Skin oils and clothing combine to affect indoor air qualityS. Himmelstein | July 02, 2019
Many of our personal habits contribute in some way to environmental degradation. Driving a car adds a minuscule amount to the planetary burden of greenhouse gases, while that plastic packaging tossed in the trash will likely endure for eons in the local landfill. Now one’s skin and clothing are implicated as generators of pollutants of the indoor kind.
Skin oils and clothing interact with ambient ozone in indoor environments, producing a range of volatile and semi-volatile substances. Squalene, fatty acids and other compounds originating in the skin accumulate in clothing with time — the longer garments are worn without washing, the more saturated with skin oils they become, leading to a higher chance of reaction with ozone. The result is the formation of carbonyls and other organic compounds, which in turn can irritate the skin and lungs.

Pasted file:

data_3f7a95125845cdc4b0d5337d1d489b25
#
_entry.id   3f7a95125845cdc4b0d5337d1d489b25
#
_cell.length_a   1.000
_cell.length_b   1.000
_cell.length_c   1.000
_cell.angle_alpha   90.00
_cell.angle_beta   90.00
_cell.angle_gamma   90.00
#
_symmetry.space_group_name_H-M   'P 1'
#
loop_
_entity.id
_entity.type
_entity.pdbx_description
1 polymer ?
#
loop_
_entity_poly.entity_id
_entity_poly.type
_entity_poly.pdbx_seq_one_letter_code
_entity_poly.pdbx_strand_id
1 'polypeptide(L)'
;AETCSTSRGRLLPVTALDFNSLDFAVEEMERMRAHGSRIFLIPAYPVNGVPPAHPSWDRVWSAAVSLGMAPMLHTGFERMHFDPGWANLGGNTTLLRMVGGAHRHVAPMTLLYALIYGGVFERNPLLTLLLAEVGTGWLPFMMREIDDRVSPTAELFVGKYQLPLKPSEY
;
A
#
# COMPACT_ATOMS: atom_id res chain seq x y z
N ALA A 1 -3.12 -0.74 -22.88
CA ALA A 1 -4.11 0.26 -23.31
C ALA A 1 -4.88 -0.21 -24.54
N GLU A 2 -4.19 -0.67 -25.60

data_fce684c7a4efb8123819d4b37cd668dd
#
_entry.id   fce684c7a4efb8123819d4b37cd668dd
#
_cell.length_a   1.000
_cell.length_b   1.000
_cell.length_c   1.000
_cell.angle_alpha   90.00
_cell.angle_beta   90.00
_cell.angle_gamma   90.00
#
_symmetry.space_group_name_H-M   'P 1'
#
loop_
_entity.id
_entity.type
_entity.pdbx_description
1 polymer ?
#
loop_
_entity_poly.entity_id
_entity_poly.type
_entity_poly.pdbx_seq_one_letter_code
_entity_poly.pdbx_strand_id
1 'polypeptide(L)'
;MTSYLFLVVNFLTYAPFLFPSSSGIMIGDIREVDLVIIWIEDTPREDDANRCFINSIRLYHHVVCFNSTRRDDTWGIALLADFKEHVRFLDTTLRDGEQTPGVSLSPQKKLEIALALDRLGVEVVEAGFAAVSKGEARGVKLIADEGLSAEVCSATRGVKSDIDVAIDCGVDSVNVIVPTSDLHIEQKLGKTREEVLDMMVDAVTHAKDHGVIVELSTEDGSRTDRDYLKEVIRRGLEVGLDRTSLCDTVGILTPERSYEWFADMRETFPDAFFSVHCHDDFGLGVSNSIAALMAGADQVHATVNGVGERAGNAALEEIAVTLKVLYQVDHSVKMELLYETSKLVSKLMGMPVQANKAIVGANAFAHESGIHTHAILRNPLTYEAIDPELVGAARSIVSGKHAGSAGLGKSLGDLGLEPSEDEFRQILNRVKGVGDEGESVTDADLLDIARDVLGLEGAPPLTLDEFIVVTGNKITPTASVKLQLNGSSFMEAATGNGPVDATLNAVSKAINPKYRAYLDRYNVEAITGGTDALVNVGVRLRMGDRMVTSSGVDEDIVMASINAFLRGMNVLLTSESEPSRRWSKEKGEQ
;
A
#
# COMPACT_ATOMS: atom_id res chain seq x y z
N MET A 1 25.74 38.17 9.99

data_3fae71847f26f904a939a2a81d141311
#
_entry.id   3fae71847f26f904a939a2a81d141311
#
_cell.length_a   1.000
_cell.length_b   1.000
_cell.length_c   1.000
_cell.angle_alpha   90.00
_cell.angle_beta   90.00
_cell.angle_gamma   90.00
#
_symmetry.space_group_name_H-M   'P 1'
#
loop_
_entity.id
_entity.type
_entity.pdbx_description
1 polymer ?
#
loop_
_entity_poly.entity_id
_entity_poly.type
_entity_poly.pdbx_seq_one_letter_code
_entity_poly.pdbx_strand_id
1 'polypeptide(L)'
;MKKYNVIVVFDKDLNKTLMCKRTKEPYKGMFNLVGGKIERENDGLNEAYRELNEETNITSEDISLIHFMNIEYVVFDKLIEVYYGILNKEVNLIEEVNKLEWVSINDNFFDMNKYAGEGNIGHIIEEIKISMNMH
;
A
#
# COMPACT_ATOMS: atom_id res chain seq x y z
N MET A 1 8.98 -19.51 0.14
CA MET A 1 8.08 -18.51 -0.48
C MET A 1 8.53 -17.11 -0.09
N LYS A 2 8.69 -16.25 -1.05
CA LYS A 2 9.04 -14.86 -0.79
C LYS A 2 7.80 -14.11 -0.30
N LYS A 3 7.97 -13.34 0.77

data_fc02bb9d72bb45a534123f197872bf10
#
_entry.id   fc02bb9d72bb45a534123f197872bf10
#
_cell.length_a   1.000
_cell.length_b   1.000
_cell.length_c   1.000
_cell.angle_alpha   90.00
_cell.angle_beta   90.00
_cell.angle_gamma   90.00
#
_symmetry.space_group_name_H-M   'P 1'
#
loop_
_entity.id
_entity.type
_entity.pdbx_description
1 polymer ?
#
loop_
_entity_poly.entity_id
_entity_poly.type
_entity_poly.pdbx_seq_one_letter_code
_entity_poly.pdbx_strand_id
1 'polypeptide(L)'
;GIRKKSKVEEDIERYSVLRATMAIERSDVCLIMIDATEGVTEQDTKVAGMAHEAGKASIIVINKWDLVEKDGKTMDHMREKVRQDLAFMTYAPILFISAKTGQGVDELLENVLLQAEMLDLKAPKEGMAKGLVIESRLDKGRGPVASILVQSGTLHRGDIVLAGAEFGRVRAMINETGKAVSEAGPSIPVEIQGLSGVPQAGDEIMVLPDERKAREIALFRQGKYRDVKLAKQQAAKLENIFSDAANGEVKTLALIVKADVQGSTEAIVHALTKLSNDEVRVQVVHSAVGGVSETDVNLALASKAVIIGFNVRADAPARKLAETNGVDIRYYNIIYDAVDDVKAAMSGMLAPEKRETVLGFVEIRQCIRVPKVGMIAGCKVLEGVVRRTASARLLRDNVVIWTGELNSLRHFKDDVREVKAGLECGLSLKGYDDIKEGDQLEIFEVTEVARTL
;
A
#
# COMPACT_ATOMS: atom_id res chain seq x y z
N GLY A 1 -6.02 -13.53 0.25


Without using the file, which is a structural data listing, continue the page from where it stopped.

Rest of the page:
A modeling analysis conducted by researchers from the University of North Carolina, the University of California Irvine and Pennsylvania State University confirmed that clothing can impact indoor air quality and human exposure to ozone and carbonyls. Squalene may persist in clothing for several days in the low-ozone environment typical of U.S. residences and clothing can release substantial amounts of carbonyls once ozone levels become elevated. Bedding and other materials also have potential to contain high concentrations of squalene and could also become a major source of carbonyls indoors under elevated ozone conditions, especially if it is not laundered regularly and skin oils accumulate within it.
According to the research published in Communications Chemistry, clean clothing can reduce the concentration of species being absorbed into the skin by acting as a protective barrier, whereas clothing which has had time to absorb these compounds from the gas phase before wearing may act as a source of the compound, leading to an increase of dermal uptake compared to bare skin.